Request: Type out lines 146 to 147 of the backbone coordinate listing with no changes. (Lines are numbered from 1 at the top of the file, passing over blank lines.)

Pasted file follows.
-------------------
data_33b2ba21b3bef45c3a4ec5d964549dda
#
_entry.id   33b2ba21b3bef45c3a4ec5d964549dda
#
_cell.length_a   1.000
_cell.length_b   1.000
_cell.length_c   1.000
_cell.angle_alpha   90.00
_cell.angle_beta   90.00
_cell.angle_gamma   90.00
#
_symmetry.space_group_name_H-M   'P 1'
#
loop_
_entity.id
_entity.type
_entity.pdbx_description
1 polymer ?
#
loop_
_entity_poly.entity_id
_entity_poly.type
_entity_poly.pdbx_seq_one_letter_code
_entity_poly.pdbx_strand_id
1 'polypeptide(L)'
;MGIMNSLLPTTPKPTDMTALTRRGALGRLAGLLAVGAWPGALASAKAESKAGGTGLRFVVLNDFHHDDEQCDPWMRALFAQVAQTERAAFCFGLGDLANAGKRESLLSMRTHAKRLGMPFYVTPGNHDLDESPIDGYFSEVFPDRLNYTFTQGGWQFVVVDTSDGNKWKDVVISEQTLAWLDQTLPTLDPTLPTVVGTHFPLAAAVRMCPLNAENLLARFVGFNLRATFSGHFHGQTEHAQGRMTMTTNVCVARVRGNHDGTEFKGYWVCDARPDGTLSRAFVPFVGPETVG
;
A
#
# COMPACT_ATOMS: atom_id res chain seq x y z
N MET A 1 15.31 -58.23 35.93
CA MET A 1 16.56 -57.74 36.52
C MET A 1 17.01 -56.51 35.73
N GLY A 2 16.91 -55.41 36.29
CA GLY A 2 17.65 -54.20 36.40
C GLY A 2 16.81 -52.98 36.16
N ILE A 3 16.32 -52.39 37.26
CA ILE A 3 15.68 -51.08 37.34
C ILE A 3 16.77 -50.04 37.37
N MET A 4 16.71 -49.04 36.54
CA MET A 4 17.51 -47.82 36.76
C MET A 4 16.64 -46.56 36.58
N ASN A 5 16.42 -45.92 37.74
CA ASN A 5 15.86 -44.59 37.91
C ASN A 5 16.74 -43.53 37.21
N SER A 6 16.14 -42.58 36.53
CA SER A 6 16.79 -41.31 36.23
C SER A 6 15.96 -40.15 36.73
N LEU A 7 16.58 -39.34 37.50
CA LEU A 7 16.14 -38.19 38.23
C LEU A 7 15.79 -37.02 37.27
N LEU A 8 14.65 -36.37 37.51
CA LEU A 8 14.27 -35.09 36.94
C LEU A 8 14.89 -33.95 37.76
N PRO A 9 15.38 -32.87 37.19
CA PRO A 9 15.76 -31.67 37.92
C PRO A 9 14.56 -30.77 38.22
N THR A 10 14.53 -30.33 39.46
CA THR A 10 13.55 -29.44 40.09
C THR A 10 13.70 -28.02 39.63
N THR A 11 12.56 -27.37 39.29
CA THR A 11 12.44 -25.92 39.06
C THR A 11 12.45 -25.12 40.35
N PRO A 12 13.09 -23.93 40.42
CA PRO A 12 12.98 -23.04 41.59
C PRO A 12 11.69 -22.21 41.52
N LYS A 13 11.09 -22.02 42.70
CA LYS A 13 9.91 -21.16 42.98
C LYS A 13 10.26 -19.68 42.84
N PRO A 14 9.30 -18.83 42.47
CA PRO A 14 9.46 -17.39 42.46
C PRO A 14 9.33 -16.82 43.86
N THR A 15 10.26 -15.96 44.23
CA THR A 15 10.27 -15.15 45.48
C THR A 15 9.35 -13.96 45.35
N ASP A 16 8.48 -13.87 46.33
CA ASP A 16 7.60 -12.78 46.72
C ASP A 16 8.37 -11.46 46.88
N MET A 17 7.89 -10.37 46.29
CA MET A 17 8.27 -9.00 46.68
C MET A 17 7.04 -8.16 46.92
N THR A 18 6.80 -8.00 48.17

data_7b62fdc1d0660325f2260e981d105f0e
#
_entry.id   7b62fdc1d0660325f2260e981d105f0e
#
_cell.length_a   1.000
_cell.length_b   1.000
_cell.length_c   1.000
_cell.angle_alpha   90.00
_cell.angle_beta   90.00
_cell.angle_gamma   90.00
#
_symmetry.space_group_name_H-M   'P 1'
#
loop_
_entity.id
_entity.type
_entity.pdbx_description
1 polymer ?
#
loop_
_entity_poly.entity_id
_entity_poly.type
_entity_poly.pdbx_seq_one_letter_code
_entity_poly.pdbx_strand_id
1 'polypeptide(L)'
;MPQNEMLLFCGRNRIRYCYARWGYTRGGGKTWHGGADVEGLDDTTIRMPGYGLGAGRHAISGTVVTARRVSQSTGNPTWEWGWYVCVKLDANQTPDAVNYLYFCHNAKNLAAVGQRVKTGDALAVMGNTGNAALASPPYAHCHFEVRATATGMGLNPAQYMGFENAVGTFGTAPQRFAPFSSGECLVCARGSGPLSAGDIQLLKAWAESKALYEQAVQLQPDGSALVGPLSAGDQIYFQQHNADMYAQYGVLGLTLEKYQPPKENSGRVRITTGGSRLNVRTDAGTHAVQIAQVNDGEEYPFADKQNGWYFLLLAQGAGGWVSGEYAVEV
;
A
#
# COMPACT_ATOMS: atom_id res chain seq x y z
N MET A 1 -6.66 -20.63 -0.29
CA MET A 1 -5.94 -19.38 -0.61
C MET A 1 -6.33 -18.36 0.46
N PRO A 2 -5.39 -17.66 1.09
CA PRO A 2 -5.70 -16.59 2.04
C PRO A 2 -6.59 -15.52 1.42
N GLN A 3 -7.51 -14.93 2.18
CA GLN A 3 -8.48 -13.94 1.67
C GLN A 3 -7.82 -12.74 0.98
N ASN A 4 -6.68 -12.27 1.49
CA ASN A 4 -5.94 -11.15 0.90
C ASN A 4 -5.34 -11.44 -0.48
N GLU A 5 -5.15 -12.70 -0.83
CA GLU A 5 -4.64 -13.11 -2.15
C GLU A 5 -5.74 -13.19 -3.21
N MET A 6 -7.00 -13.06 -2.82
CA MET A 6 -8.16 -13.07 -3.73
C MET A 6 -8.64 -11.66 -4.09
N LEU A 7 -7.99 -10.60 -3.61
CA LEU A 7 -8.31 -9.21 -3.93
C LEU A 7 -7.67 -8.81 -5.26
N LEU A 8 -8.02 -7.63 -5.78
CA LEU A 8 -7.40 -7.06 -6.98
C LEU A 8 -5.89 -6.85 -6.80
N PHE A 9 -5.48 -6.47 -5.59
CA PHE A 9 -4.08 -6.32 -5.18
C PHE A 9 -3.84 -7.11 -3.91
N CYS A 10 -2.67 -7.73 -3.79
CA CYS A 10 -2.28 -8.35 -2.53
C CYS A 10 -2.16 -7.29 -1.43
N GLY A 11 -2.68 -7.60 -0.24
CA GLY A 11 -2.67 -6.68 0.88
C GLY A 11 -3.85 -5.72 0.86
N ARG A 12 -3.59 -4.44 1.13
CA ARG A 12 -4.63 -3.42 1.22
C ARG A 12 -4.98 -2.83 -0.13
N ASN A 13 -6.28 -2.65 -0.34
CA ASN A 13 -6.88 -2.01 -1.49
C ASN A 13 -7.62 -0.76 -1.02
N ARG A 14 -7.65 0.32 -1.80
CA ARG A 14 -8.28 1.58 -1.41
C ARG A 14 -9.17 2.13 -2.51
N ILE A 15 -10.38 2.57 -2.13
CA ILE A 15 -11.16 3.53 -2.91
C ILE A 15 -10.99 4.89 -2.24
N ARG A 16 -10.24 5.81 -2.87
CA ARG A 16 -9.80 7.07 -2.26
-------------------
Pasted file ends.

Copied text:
N ARG A 12 -3.59 -4.44 1.13
CA ARG A 12 -4.63 -3.42 1.22